4. Stay focused on the long term: don’t let short-term market fluctuations cause you to change course. Important longer-term goals such as maximizing annual retirement plan contributions should always take priority over shorter-term wants. It’s fine to splurge on a purchase from time to time, but don’t sacrifice your future security.
  5. Take on more investment risk with longer-term goals: the farther away your goals, the more time you have to ride out potential market ups and downs (a luxury you don’t have with shorter-term goals). When building out your investment portfolio, the time horizon for each goal will help determine how much risk you can comfortably take on.
  6. Open a linked savings or cash management account: you can set automatic weekly/monthly transfers of a fixed amount or have any excess balances that exceed a predetermined level automatically swept over into your investment account. It’s a terrific way to become a more disciplined investor.

Why take on investment risk?

Considering how unpredictable the stock market can be, why not just live for today and enjoy the here and now – rather than saving and investing for an unknown future?

It’s certainly true that by not investing you can avoid market risk altogether. But there are other risks such as inflation, interest rate risk, and longevity risk (the potential that you will outlive your assets) which all have the potential to cause you significant financial harm.

Investing is the engine that drives portfolio growth and affords the greatest potential for your accumulated wealth to fund your lifestyle throughout your entire life – both now and far into the future.

You don’t need deep financial insights. You don’t need to be constantly pouring over financial reports and stock charts. You need to work with your financial advisor to make a plan that aligns with your goals, stick to it, and occasionally adjust as you age and your priorities and risk tolerance change.

How do I find the right investments?

With thousands of different types of investments to choose from, it’s easy to become confused. Which types of investments are best for your specific goals and needs? For most investors, the following five investment categories should cover most investment needs:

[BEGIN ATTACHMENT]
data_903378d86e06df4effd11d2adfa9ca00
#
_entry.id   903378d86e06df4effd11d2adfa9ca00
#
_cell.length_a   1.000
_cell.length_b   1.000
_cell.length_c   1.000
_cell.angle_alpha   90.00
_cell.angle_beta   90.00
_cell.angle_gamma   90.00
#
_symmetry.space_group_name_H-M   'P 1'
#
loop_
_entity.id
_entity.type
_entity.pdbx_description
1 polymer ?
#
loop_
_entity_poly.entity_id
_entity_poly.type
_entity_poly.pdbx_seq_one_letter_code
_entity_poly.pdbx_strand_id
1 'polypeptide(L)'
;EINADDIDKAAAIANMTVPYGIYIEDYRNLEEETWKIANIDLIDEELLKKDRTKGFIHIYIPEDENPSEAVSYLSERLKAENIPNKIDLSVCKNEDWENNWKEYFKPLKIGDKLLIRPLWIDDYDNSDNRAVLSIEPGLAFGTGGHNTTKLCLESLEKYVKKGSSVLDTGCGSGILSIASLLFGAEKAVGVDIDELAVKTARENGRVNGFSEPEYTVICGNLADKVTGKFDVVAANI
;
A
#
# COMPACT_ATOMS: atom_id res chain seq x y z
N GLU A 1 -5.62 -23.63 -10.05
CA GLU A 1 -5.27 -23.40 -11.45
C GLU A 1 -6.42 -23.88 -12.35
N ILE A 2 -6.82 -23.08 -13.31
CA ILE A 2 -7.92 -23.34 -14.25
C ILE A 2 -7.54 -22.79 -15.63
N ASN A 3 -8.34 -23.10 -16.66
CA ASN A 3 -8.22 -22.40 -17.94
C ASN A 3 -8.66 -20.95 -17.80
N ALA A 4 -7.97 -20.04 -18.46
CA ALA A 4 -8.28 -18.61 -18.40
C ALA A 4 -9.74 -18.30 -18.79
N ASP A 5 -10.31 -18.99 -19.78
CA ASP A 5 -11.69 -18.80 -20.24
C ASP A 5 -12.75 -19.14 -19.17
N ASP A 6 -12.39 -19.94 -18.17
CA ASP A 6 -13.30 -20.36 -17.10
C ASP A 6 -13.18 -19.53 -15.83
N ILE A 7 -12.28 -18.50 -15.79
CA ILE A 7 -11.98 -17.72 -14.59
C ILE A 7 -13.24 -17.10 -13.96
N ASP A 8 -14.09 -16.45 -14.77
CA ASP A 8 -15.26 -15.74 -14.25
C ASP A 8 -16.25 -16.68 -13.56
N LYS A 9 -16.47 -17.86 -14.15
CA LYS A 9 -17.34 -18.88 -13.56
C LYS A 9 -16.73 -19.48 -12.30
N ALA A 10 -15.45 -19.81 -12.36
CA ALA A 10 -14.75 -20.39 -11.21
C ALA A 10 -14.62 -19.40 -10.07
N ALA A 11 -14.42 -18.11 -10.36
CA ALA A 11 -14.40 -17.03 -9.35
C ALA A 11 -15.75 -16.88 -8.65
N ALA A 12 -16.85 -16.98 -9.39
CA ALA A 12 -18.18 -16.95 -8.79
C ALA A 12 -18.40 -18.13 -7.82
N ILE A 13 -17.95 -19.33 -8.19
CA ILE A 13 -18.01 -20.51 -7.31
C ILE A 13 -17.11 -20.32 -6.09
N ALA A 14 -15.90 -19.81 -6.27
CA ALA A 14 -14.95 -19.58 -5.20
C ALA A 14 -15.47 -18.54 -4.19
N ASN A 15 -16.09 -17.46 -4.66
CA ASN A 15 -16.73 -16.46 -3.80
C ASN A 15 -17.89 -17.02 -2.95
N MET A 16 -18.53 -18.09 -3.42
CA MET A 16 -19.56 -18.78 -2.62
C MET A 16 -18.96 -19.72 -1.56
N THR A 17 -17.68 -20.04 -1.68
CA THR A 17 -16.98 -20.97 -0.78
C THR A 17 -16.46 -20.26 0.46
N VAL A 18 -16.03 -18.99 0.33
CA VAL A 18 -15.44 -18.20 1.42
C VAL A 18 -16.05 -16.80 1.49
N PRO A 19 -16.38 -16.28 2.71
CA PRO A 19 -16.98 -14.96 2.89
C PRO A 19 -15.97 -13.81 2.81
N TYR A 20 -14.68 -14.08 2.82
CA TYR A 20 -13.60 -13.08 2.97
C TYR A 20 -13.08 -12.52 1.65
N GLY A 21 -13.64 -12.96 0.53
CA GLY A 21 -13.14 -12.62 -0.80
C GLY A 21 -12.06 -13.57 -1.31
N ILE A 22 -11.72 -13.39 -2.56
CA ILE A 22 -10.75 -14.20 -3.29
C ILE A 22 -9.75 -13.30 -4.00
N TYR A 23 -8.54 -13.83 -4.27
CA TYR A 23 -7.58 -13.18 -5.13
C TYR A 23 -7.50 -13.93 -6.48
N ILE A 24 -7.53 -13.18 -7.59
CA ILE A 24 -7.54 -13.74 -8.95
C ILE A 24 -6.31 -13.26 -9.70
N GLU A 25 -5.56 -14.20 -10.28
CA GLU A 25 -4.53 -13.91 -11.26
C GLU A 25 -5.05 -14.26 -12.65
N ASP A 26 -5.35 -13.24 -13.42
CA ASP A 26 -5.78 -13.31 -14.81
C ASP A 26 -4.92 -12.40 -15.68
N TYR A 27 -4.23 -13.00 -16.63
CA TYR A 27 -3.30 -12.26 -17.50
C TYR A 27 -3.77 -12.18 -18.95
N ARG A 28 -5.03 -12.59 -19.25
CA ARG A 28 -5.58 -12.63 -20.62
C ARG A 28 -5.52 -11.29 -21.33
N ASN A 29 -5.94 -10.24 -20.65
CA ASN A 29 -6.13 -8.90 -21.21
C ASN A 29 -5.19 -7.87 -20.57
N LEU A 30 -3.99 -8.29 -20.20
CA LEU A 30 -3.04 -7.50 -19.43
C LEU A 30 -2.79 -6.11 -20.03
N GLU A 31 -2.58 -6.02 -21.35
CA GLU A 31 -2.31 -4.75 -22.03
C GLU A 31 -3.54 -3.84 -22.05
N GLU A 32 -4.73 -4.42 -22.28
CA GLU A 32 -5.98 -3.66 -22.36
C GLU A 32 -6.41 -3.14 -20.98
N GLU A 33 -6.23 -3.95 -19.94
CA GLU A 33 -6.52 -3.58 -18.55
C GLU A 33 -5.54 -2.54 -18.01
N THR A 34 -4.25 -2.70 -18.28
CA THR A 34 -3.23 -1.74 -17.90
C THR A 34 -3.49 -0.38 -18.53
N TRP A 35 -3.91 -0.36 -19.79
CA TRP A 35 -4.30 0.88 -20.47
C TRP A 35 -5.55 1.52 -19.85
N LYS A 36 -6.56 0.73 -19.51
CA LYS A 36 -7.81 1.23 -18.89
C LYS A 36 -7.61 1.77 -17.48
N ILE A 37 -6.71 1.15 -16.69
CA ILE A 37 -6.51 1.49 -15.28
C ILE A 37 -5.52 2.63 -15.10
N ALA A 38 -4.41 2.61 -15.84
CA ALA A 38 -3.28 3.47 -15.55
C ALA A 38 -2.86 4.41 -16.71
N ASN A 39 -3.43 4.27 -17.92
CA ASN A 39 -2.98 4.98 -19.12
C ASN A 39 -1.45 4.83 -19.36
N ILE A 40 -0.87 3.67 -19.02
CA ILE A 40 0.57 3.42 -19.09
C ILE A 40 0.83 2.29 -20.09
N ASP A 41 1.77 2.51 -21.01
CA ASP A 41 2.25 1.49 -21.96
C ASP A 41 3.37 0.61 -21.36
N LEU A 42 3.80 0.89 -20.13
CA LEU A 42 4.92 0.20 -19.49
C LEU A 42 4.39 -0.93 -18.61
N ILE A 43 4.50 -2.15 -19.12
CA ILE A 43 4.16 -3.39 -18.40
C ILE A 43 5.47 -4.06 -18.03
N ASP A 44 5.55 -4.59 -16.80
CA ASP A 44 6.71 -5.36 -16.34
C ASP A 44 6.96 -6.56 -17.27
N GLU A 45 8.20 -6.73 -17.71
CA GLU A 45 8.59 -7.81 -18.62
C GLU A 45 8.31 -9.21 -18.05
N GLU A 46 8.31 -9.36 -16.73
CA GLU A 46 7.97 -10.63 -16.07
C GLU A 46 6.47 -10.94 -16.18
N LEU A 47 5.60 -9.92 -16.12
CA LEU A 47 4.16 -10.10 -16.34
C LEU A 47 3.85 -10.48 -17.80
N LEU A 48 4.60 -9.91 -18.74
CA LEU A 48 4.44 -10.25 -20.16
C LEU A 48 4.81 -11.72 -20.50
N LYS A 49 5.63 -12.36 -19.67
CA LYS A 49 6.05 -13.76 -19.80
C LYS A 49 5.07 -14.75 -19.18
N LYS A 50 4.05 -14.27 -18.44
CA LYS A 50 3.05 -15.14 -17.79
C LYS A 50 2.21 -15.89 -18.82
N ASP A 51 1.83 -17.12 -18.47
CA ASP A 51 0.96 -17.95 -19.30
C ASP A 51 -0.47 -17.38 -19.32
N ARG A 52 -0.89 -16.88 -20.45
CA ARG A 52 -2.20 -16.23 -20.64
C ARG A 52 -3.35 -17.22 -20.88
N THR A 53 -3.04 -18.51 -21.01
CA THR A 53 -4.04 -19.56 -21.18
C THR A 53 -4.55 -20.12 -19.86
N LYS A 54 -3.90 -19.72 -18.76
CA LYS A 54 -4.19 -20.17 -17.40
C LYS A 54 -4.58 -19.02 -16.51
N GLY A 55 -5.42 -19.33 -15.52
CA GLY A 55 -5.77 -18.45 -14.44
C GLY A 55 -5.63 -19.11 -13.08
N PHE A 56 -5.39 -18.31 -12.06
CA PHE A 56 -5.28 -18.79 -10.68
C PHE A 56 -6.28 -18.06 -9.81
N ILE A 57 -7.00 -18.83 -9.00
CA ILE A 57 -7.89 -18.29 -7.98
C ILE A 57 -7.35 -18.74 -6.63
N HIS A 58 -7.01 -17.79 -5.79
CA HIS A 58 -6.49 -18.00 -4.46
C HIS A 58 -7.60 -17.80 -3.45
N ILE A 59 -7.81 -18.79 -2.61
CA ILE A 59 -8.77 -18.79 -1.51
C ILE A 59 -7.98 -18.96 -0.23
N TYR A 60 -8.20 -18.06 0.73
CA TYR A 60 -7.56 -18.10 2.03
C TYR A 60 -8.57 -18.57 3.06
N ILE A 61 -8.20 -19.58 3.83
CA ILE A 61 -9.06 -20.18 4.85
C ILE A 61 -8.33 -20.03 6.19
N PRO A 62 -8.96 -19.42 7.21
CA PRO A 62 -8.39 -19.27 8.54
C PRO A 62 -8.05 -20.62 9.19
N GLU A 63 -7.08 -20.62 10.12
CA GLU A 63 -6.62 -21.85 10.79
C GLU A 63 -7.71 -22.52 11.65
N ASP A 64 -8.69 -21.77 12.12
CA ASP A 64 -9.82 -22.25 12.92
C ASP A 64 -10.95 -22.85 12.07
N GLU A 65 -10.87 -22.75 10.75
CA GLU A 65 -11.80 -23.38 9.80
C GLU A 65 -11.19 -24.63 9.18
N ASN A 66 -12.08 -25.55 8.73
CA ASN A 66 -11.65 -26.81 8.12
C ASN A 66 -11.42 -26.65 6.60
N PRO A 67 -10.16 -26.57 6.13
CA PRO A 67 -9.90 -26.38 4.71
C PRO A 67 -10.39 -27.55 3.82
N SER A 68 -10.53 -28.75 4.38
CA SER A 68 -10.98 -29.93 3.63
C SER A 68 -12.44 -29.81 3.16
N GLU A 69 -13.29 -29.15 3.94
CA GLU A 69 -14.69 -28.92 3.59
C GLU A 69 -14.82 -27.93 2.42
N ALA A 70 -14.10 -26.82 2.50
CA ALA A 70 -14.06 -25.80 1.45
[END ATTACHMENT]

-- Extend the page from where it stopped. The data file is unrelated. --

• Stocks: Ownership of shares in a company whose value fluctuates depending on how the company and stock market perform.
  • Bonds: Debt securities issued by the government, a municipality or a corporation in which you lend your money for a certain period in exchange for them paying back your principal with interest.
  • Mutual funds: Investments that pool your money with that of other investors to buy a basket of stocks (or other securities) which provide you with one-stop investment diversification.
  • Exchange traded funds (ETFs): Typically, these investments are designed to mirror the performance of a particular index, industry, or market sector. They function much like mutual funds, but can be traded like stocks.
  • Alternative investments: Includes a range of nontraditional private investments such as hedge funds, private equity, and real estate investment trusts which are designed to reduce the volatility of your portfolio and increase your overall investment diversification.

Since different asset classes such as stocks and bonds often move in different directions, diversifying your investments across a range of asset classes and investment types will help reduce your overall portfolio risk.

While your financial needs and goals will evolve, the earlier you start investing, the more options you’ll have, and the greater the likelihood of achieving a worry-free future. Not only will investing help your savings to keep pace with inflation, it will allow you to enjoy the power of decades worth of growth and compound interest on however much you can set aside.

Let us show you what’s possible, and help you become more confident and in control of your finances and your future.

1 Dollar cost averaging does not ensure a profit or protect against a loss